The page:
FWP Indicates They Will Challenge Wolf Ruling

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Following a recent ruling from U.S. District Judge Donald Molloy in Missoula, Montana to again classify wolves in Montana and Idaho as “endangered,” the Montana Fish, Wildlife and Parks held a meeting Friday to summon stakeholder input.

After that two-hour discussion closed, Jim Brown shared with us the observations from the Montana Wool Grower’s Association. 

Highlights included:

  • FWP indicated it will appeal Judge Molloy’s ruling to the 9th Circuit Court of Appeals by the September 5, 2010 deadline.
  • FWP says it will join the State of Idaho in appealing, even if the federal government decides not to appeal the decision.
  • FWP says it will also pursue additional authority under rule 10(j) of the Endangered Species Act to allow it to take more wolves, despite the ruling relisting the wolves.  To this end, they plan to seek a downgrade of status of wolves located north of I90 from ‘endangered’ to threatened. 
  • They will also seek more authority to take wolves located in the experimental population – which are those wolves located south of I-90.

Jim told us that the comments from the affected members were along these lines:


  • The coalition groups will support the decision to appeal, so long as FWP also pursues additional federal authority under the ESA to manage/cull wolves.
  • The coalition has serious concerns that pursuing the litigation strategy will keep wolves on the endangered species list for years.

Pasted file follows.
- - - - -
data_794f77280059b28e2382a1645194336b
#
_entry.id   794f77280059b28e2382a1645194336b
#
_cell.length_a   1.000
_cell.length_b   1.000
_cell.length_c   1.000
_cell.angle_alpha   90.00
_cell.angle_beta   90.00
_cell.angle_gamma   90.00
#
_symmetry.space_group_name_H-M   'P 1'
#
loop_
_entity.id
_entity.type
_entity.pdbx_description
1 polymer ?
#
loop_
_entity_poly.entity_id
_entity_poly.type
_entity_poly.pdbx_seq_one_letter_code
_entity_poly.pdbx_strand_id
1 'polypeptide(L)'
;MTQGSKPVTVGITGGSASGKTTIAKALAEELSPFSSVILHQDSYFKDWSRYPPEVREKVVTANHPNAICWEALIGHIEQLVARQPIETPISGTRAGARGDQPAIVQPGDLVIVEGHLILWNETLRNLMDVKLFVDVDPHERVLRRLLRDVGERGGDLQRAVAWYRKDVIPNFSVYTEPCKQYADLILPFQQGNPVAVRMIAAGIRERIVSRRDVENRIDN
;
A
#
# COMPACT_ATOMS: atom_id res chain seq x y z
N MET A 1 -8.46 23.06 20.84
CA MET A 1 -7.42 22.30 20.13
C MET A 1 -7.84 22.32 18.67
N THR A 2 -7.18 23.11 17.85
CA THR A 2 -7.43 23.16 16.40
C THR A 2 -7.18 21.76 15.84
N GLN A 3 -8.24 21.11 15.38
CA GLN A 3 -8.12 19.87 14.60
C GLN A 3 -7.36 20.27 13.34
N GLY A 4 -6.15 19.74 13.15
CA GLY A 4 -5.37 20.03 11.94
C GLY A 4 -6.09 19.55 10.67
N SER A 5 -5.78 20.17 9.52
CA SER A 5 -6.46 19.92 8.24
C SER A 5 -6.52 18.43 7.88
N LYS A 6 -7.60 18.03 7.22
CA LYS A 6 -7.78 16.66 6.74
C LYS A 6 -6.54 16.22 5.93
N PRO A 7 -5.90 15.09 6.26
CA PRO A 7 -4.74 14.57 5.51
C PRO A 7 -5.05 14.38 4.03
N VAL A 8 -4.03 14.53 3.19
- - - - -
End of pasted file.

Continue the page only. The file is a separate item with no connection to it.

• The coalition also stated that it wants FWP and the Governor to support endorsing congressional efforts to delist wolves in Montana and Idaho.
  • Senator Baucus has indicated he will drop a bill in the Senate to do that when the Senate goes back into session.
  • The parties stated that if settlement negotiations were entered into with the environmental groups, that any number of wolves beyond the 300 and 30 breeding pair would not be acceptable to any party.
  • It was suggested that the State of Montana go on the offensive and sue the US Fish and Wildlife Services to establish what exactly are the appropriate criteria for determining whether the gray wolf populations in Montana, Idaho, and Wyoming are delisted.  FWP did not like this idea.
  • It was also suggested that part of the strategy here has to be to pursue additional mitigation measures.  It was discussed having Senator Tester appropriate additional federal dollars to wolf mitigation and compensation.  In addition, it was discussed having the Montana legislature appropriate more money for the livestock compensation and mitigation board, as well as to have the state appropriate more money to FWP for predator control purposes.
  • Finally, the legislature’s response to this ruling was discussed.  FWP is concerned that the legislature may attempt to declare wolves in Montana a predator, and can be managed as such.  FWP is concerned that the legislature may take action, which prevents FWP from working cooperatively with US Fish and Wildlife Services to manage wolves.

Along with the Montana Wool Growers Association, other groups in on the open-invitation meeting included the Montana Bowhunters Association, Rocky Mountain Elk Foundation, Montana Cattleman’s Association, Montana Stockgrowers Association and the Montana Farm Bureau Federation.

 

© Northern Ag Network 2010

Haylie Shipp

 

 

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